superbowl-pageOh, the mountains; the music; and the marijuana.

Seattle and Denver — the two crunchy Western cities — share a lot in common. (Though, we’re smarter and richer here on the Puget Sound).

And now these two up-and-comers are facing off in the Super Bowl — or as some have dubbed it “The Bong Bowl.” We’ve seen the comparisons between quarterbacks Peyton Manning and Russell Wilson, as well as the strategies of head coaches Pete Carroll and John Fox.

Now, how do these two locations compare in terms of tech prowess?

Seattle already knocked off one tech giant last week in the form of the San Francisco — or, as we now call them the Santa Clara 49ers. (Hey, Re/code, we’re still waiting for that compelling guest post).

Now, it’s time for Denver, which boasts a thriving startup scene in Boulder (home to venture capitalist Brad Feld and TechStars) and the corporate headquarters of Dish Network in Englewood (market value of $25 billion) and Level 3 Communications in Broomfield (market value of $7.5 billion). (Previously on GeekWireThe top 3 cities for startups: Austin, Seattle and Boulder)

While impressive, that doesn’t compare to Seattle’s tech scene by any stretch, which boasts giants such as Amazon.com, Expedia, Microsoft and T-Mobile. (One interesting side note, Dish Network may be shopping again in Seattle after failing to buy Clearwire last year, reportedly thinking about making a run at T-Mobile).

Paul Allen
Seahawks owner Paul Allen

Seattle also edges out Colorado in venture capital investing, as the chart below shows. Last year, $415 million was invested in 79 deals in Colorado. That compares to $913 million in 126 deals in Washington state. (In fact, the fourth quarter in Washington surpassed all of the money invested in Colorado last year).

And then there’s the team ownership. The Broncos are led by Pat Bowlen, whose family made their money in the oil and mining industries.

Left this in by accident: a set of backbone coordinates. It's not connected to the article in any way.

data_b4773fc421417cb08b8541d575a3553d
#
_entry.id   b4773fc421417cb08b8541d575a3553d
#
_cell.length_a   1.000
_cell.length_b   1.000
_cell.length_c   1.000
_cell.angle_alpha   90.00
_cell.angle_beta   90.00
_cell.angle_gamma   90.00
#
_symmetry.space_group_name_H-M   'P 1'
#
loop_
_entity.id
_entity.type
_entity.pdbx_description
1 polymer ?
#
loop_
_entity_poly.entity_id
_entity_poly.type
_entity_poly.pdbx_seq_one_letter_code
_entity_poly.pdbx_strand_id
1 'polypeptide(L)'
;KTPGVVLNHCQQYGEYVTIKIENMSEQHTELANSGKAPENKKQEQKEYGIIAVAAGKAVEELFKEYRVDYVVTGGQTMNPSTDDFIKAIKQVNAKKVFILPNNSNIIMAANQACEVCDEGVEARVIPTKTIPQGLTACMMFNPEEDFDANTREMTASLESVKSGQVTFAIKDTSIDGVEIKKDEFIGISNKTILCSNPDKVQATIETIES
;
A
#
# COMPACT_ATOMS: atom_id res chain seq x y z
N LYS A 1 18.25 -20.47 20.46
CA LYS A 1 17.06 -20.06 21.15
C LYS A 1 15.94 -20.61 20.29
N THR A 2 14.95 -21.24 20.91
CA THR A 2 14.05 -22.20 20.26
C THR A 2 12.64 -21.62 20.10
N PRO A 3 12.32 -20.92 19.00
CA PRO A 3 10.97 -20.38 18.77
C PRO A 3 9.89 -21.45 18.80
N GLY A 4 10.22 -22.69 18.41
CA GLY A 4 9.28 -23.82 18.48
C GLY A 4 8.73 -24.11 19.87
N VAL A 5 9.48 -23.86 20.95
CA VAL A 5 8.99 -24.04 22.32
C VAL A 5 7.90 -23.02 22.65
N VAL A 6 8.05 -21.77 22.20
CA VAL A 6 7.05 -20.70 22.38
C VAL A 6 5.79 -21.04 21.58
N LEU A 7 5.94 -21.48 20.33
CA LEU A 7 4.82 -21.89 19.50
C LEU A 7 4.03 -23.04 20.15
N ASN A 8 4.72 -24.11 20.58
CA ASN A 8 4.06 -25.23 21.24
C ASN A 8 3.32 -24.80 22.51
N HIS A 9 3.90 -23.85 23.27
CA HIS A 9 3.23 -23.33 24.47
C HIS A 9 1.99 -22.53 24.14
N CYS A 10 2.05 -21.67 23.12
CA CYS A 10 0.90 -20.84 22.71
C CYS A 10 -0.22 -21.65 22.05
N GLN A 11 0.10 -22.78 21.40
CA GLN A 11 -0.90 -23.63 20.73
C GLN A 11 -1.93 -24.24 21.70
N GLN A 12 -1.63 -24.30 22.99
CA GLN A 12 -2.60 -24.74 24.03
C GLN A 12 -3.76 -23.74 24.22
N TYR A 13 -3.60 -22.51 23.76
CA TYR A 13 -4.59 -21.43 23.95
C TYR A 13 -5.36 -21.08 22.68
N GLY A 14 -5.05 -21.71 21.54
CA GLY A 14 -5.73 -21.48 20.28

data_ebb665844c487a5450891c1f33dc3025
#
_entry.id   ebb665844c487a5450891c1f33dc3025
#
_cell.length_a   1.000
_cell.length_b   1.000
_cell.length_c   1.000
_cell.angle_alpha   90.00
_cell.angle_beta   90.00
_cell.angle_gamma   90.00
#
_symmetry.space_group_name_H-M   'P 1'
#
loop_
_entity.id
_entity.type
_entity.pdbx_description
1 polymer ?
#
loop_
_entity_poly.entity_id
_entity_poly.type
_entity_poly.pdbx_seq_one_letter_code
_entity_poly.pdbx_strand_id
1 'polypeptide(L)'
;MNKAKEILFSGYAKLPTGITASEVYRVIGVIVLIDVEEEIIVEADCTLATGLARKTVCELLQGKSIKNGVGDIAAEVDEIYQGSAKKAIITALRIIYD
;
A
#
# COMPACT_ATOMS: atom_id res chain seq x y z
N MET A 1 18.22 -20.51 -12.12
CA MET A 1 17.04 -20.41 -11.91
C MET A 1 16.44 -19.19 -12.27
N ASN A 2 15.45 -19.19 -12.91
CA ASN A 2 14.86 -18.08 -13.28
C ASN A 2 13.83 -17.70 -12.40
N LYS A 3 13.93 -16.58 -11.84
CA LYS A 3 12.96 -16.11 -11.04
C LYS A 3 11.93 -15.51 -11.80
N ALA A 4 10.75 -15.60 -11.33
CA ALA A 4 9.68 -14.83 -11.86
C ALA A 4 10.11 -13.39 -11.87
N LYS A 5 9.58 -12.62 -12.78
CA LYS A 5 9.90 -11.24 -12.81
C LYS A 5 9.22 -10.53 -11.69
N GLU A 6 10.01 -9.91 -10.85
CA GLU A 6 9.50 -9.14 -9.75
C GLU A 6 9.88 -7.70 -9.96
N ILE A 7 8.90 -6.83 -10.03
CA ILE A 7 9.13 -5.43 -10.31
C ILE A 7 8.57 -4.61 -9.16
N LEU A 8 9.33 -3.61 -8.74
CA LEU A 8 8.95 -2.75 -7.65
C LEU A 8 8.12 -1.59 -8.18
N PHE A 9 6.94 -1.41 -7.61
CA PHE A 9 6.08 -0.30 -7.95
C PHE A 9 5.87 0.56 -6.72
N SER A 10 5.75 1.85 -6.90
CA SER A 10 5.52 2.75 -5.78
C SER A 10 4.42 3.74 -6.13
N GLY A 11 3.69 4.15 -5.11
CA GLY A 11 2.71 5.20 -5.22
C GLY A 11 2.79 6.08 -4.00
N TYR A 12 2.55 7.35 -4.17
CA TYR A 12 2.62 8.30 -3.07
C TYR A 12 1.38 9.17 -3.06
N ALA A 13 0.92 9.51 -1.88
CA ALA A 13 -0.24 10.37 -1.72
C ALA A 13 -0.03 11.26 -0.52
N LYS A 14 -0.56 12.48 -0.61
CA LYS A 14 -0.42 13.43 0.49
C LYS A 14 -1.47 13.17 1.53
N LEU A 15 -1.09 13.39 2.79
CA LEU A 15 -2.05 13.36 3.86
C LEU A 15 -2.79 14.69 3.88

In the case of the Hawks, as we all know, the money behind the franchise is all geek, with owner Paul Allen previously co-founding Microsoft.

We’re thinking that startup success, plus the geek cred, is going to translate to the gridiron come Feb. 2nd. GoHawks!

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Comments

  • http://BrianHansford.com/ Brian Hansford

    I’m a lifelong Broncos fan in enemy territory in Seattle – been here since 1991. (Raised a Broncos fan WAY before that :-) Seattle is by far the most dynamic start up and entrepreneurial of the two. I think it’s great for both cities and tech innovation as a whole to see Denver growing. In fact, I see tons of business and collaboration between entrepreneurs and companies in both cities. Sorry Denver, but I’m with Seattle on the Startup Bowl.

  • Steve Banfield

    Don’t forget companies that live in both cities! Rightside (formerly Demand Media) has our main office in Kirkland but thanks to the acquisition of Name.com in 2013 we have a large registrar team in the heart of Denver. Right now there’s a healthy rivalry going on between the two with Name.com taking the early lead in snark as you can see from their latest video http://youtu.be/YqHw-muZ0Gs

    • johnhcook

      That’s pretty funny. But, sea chicken?

      I am going to have to track down other tech companies that have operations in both cities, and do a follow-up.

  • Jeff Schrock

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